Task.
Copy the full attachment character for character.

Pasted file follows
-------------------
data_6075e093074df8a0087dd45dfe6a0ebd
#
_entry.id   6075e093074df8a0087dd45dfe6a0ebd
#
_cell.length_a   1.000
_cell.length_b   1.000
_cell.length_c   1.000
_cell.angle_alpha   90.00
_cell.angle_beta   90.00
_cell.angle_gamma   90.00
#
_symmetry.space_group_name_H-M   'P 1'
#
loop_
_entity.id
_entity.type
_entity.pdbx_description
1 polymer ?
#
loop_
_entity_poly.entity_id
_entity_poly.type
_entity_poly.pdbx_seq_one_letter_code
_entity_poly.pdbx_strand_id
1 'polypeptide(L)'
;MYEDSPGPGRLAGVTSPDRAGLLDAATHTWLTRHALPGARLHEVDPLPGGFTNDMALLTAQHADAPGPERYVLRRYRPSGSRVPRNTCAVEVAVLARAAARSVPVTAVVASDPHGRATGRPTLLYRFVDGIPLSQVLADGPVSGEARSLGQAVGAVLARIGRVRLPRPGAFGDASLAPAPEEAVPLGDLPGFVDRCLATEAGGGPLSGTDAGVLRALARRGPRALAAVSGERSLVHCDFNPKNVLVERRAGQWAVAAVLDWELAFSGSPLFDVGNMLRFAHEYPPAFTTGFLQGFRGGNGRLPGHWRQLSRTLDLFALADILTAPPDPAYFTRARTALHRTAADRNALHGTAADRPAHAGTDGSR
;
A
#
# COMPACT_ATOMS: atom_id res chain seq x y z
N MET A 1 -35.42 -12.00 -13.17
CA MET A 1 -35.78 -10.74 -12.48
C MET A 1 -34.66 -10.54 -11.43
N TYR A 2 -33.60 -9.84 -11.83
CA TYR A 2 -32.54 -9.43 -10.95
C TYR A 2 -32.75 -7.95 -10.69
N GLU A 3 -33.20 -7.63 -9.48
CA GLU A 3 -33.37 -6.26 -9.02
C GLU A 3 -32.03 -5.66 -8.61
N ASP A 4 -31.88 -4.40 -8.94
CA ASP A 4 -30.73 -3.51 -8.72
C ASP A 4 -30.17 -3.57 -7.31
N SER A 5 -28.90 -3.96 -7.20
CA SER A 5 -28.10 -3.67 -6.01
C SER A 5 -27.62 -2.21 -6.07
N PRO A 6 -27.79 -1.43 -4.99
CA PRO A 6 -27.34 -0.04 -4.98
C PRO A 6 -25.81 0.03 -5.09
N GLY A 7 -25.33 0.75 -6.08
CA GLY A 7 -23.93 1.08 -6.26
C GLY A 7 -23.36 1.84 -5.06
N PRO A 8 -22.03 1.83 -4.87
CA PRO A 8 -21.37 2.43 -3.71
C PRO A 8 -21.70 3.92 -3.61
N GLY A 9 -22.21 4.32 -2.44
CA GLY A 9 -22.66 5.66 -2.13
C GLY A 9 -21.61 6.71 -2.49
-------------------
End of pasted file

data_6075e093074df8a0087dd45dfe6a0ebd
#
_entry.id   6075e093074df8a0087dd45dfe6a0ebd
#
_cell.length_a   1.000
_cell.length_b   1.000
_cell.length_c   1.000
_cell.angle_alpha   90.00
_cell.angle_beta   90.00
_cell.angle_gamma   90.00
#
_symmetry.space_group_name_H-M   'P 1'
#
loop_
_entity.id
_entity.type
_entity.pdbx_description
1 polymer ?
#
loop_
_entity_poly.entity_id
_entity_poly.type
_entity_poly.pdbx_seq_one_letter_code
_entity_poly.pdbx_strand_id
1 'polypeptide(L)'
;MYEDSPGPGRLAGVTSPDRAGLLDAATHTWLTRHALPGARLHEVDPLPGGFTNDMALLTAQHADAPGPERYVLRRYRPSGSRVPRNTCAVEVAVLARAAARSVPVTAVVASDPHGRATGRPTLLYRFVDGIPLSQVLADGPVSGEARSLGQAVGAVLARIGRVRLPRPGAFGDASLAPAPEEAVPLGDLPGFVDRCLATEAGGGPLSGTDAGVLRALARRGPRALAAVSGERSLVHCDFNPKNVLVERRAGQWAVAAVLDWELAFSGSPLFDVGNMLRFAHEYPPAFTTGFLQGFRGGNGRLPGHWRQLSRTLDLFALADILTAPPDPAYFTRARTALHRTAADRNALHGTAADRPAHAGTDGSR
;
A
#
# COMPACT_ATOMS: atom_id res chain seq x y z
N MET A 1 -35.42 -12.00 -13.17
CA MET A 1 -35.78 -10.74 -12.48
C MET A 1 -34.66 -10.54 -11.43
N TYR A 2 -33.60 -9.84 -11.83
CA TYR A 2 -32.54 -9.43 -10.95
C TYR A 2 -32.75 -7.95 -10.69
N GLU A 3 -33.20 -7.63 -9.48
CA GLU A 3 -33.37 -6.26 -9.02
C GLU A 3 -32.03 -5.66 -8.61
N ASP A 4 -31.88 -4.40 -8.94
CA ASP A 4 -30.73 -3.51 -8.72
C ASP A 4 -30.17 -3.57 -7.31
N SER A 5 -28.90 -3.96 -7.20
CA SER A 5 -28.10 -3.67 -6.01
C SER A 5 -27.62 -2.21 -6.07
N PRO A 6 -27.79 -1.43 -4.99
CA PRO A 6 -27.34 -0.04 -4.98
C PRO A 6 -25.81 0.03 -5.09
N GLY A 7 -25.33 0.75 -6.08
CA GLY A 7 -23.93 1.08 -6.26
C GLY A 7 -23.36 1.84 -5.06
N PRO A 8 -22.03 1.83 -4.87
CA PRO A 8 -21.37 2.43 -3.71
C PRO A 8 -21.70 3.92 -3.61
N GLY A 9 -22.21 4.32 -2.44
CA GLY A 9 -22.66 5.66 -2.13
C GLY A 9 -21.61 6.71 -2.49